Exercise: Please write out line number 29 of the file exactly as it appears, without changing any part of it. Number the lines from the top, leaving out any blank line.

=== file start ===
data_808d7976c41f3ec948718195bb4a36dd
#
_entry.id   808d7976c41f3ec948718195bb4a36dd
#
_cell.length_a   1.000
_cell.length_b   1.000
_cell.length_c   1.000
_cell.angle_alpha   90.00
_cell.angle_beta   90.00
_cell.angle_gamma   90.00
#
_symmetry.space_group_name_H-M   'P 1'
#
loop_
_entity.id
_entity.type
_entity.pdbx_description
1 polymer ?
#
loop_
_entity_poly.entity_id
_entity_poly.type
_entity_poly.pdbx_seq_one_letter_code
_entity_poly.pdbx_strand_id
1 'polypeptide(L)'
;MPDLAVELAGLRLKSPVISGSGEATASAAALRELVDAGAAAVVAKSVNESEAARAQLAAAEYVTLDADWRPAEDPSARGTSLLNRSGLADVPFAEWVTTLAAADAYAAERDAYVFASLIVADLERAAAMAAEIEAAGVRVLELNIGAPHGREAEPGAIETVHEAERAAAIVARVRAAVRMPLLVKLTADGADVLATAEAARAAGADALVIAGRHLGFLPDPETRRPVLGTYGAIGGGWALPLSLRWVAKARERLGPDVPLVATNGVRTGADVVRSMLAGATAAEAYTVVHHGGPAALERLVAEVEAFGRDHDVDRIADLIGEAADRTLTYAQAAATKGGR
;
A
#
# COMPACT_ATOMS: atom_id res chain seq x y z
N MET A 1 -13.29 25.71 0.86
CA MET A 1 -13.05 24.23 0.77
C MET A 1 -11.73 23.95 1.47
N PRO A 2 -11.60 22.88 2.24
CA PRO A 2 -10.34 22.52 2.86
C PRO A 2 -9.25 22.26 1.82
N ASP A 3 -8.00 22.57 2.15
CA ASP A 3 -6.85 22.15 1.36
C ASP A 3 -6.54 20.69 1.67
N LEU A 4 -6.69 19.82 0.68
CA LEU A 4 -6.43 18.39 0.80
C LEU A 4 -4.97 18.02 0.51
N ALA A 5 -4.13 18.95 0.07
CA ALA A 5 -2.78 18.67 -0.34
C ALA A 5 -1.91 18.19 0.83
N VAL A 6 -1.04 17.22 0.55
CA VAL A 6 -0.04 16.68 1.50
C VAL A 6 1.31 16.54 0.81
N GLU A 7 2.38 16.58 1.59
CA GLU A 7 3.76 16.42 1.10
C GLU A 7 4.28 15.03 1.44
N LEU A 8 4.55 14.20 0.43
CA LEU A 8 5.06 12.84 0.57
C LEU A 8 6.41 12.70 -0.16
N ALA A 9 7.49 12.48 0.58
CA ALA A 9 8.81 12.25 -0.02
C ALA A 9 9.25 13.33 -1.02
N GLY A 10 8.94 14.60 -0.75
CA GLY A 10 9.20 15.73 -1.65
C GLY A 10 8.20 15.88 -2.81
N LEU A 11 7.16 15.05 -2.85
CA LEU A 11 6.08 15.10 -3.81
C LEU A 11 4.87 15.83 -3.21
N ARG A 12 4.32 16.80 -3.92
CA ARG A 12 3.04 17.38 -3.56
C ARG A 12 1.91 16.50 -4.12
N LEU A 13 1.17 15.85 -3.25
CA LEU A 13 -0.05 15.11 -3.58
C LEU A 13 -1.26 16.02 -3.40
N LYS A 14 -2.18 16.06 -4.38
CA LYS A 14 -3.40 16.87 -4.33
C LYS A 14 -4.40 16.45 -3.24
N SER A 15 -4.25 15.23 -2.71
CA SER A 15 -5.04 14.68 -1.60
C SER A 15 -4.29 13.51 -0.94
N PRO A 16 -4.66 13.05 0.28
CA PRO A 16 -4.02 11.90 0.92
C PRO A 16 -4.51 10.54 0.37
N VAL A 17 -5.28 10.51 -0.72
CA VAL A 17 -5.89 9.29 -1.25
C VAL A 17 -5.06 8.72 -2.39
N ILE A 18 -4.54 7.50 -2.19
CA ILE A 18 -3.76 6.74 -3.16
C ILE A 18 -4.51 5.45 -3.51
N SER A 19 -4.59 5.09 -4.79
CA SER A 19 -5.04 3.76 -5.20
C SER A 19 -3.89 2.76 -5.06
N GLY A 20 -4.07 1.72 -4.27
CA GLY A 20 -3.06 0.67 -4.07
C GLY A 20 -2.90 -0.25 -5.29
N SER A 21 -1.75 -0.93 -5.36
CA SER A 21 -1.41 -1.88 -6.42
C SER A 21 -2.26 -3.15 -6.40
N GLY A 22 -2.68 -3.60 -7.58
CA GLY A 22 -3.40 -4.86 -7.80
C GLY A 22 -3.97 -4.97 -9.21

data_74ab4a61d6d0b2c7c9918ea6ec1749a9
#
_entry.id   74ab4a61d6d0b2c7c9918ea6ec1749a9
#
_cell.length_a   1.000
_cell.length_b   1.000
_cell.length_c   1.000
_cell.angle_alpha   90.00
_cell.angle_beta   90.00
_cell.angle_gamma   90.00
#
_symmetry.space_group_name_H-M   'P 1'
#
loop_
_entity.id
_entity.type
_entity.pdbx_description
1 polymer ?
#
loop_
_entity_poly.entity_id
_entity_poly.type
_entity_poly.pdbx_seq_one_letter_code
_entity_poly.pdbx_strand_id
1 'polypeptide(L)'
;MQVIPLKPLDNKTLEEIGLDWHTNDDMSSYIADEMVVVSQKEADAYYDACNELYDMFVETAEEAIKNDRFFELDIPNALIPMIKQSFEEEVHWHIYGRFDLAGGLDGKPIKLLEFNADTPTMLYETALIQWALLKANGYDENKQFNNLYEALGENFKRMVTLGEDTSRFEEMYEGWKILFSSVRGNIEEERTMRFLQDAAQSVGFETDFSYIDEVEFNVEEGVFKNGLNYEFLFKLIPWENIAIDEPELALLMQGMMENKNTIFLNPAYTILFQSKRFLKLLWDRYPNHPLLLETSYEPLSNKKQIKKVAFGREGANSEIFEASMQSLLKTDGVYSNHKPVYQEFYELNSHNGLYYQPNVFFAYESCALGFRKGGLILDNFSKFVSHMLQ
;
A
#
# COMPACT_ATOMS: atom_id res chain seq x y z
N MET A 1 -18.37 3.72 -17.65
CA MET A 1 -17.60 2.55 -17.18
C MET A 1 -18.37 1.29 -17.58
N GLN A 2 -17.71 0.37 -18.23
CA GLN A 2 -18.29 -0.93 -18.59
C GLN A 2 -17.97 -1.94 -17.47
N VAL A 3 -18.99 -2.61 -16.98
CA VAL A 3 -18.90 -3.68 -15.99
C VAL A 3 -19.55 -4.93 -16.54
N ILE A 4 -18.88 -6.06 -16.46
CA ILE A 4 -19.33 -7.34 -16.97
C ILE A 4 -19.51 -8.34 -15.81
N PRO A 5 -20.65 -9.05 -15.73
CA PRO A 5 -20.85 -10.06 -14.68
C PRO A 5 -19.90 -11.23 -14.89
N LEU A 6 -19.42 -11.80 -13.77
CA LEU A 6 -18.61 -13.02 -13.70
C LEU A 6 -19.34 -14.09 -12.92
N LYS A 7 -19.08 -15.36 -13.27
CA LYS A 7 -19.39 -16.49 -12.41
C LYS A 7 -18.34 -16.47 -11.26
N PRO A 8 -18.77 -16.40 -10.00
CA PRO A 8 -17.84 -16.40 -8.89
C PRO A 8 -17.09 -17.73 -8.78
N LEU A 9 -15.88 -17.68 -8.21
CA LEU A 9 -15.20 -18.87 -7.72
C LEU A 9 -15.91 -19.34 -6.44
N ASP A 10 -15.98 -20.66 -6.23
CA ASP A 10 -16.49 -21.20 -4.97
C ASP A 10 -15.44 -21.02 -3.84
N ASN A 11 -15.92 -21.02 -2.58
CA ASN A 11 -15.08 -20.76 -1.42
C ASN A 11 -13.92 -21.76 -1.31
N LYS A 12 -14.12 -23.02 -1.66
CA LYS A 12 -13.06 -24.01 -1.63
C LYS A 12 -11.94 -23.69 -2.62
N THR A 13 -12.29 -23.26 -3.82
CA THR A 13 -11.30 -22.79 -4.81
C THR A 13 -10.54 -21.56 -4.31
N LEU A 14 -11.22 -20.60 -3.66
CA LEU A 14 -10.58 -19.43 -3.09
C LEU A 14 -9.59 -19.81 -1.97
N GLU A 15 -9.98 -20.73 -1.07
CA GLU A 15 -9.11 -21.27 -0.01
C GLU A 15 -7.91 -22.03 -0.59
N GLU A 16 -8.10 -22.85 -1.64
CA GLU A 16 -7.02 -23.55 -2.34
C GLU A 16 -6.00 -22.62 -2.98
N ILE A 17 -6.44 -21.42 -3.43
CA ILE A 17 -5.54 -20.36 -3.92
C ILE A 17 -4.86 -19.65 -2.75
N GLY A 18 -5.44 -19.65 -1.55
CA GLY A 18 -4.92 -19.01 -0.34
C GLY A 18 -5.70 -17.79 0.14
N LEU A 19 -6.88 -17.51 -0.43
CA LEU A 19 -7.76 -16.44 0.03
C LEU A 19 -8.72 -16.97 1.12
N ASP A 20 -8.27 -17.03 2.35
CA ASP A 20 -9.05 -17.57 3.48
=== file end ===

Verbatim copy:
#